Discovering Your New Family Home

Discovering Your New Family Home January 11, 2006

Discovering Your New Family Home

Then His brothers and His mother came, and standing outside they sent to Him, calling Him. And a multitude was sitting around Him; and they said to Him, “Look, Your mother and Your brothers are outside seeking You.” But He answered them, saying, “Who is My mother, or My brothers?” And He looked around in a circle at those who sat about Him, and said, “Here are My mother and My brothers! For whoever does the will of God is My brother and My sister and mother.”
(Mark 3:31-35 NKJV)

Have you ever had people from your home family come to you and ask you to do something to help them? Perhaps your brother or sister came to you and asked for money. Perhaps they came and said: It is time for you to go back and work in the family business. Or someone said to you, “When are you going to go back home and take care of your parents?” If you have had to answer any of these questions, then you have been in a similar situation as Jesus. Jesus knows what it feels like to have demands placed on you by your home family. Before we look at His response, let us get some foundation clear.

The Bible teaches that there is a natural process that happens to the family. A woman and man come together in marriage. This forms a family. They have children, and this expands the family. When the child grows and becomes an adult, the roles in the family change. The child as an adult loosens the bonds to his/her birth family. This is part of the natural cycle of mature growth for everyone – no matter if the person is a Christian or not. This is clearly taught in Genesis 2:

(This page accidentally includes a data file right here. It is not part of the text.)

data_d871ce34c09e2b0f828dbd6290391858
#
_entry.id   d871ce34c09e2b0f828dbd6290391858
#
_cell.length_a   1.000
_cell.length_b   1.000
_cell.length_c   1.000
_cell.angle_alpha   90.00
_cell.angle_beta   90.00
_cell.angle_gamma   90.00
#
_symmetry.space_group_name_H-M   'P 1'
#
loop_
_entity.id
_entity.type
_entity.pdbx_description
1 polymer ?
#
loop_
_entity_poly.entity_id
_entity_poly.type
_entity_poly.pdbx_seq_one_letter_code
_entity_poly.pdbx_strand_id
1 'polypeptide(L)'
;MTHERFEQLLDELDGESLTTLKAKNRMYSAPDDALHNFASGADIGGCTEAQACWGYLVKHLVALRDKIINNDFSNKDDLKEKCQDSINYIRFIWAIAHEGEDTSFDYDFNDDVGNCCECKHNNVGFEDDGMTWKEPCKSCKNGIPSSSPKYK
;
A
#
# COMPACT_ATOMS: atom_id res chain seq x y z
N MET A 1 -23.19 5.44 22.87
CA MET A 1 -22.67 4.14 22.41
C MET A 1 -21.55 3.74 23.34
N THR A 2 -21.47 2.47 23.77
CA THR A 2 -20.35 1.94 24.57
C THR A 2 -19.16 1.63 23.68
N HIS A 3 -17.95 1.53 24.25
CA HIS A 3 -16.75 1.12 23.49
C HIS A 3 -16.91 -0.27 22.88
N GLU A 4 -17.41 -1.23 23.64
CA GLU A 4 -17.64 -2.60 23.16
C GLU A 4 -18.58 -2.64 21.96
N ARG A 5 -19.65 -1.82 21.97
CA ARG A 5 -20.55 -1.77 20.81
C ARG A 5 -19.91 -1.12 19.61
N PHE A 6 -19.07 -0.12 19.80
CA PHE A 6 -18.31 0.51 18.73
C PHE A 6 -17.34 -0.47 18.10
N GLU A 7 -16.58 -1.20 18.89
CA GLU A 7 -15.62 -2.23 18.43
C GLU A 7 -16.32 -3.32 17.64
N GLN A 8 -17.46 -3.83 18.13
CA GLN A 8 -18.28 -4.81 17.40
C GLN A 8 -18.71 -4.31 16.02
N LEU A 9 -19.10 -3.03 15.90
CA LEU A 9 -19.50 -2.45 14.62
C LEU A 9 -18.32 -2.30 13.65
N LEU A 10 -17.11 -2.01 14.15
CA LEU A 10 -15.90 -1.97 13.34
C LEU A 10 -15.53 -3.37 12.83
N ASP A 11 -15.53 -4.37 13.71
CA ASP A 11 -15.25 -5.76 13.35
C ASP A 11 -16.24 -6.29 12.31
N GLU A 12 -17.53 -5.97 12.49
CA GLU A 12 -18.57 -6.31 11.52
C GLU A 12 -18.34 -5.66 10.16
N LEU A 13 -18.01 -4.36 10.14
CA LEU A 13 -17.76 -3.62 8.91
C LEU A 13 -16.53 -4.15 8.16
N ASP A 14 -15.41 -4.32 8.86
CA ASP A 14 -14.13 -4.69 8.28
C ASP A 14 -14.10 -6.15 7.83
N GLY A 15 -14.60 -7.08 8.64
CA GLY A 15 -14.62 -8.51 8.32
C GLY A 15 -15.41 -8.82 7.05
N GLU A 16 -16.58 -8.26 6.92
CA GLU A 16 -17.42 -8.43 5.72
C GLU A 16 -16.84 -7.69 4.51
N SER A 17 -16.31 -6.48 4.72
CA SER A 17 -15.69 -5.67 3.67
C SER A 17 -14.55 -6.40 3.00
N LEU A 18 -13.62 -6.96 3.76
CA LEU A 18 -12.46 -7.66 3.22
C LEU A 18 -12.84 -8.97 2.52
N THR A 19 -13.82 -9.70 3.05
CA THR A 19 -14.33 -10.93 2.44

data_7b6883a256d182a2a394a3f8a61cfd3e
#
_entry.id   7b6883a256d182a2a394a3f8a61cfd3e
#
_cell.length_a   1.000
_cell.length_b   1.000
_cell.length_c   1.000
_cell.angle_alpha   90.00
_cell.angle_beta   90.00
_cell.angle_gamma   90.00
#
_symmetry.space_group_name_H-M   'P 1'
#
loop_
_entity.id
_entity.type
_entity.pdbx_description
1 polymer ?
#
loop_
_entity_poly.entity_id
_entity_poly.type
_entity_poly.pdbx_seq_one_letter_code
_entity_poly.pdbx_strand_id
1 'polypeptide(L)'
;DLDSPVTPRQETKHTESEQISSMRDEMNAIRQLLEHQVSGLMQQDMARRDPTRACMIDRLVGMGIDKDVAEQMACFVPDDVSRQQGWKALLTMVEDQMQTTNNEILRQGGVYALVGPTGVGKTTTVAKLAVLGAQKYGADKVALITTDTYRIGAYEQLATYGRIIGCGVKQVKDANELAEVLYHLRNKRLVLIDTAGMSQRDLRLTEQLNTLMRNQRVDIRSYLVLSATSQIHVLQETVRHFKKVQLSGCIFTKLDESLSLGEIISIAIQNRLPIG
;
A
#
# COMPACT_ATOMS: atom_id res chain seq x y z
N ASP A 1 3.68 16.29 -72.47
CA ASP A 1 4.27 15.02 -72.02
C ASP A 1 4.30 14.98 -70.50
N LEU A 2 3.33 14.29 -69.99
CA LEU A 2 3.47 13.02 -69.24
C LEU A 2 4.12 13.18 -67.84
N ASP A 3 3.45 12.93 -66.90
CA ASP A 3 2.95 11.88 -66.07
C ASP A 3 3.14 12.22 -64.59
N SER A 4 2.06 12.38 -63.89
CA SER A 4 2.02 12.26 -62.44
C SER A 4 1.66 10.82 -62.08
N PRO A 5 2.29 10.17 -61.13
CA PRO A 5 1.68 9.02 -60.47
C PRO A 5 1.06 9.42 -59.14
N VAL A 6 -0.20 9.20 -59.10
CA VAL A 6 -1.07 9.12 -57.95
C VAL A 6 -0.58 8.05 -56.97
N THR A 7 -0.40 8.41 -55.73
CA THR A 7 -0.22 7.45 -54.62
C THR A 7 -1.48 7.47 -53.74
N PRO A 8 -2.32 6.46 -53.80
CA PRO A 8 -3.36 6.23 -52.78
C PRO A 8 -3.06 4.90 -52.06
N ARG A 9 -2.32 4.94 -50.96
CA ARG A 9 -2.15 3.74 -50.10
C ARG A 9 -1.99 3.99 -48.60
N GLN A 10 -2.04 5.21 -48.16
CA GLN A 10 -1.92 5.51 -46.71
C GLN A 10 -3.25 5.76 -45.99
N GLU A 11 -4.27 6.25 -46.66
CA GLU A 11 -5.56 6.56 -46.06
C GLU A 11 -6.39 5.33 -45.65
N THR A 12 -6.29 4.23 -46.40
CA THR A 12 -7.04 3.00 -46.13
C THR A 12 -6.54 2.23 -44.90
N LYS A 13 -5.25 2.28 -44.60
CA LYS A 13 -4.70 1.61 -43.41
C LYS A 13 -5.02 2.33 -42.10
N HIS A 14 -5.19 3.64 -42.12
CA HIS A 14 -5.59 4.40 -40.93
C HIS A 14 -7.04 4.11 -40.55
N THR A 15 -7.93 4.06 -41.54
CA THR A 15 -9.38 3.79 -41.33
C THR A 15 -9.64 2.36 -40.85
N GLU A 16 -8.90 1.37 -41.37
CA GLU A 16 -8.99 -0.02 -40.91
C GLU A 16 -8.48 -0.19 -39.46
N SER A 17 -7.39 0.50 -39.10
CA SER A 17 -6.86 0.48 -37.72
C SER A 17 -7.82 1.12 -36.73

Therefore a man shall leave his father and mother and be joined to his wife, and they shall become one flesh.
Genesis 2:24 (NKJV)

The man or woman leaves the original family and forms a new family unit. But what is the relationship between this new family unit and the original parents? Many times, the relationship is defined by cultural factors. Here are two major cultural structures of family:


Family can be considered as a roof, from under which anyone can come and go as they wish, where decisions are taken for one’s personal best with no final responsibility for anyone else, although there may be concern. Individuals tend to be independent in their thinking and decision making and pay little attention to fulfilling the needs of their parents, siblings, or in some cases children.


Members take their social nourishment from the family, and are always attached to their parents in some way. Vertical lines of power are concentrated from grandparents parents to children more in Asian countries. Lateral lines of power, where unity is found between brothers and sisters are more often found in Arabian and African families. The individual family members tend to be dependent or interdependent. Marriages are sometimes formed, not for romantic reasons, but for functional reasons with specific roles for men and women. Within this framework, couples have a role to play in the larger family context, whether they want to or not.

The answer to the question posed to Jesus: “When are going back home to take care of your parents?” His answer was simply: When I have started my new family.

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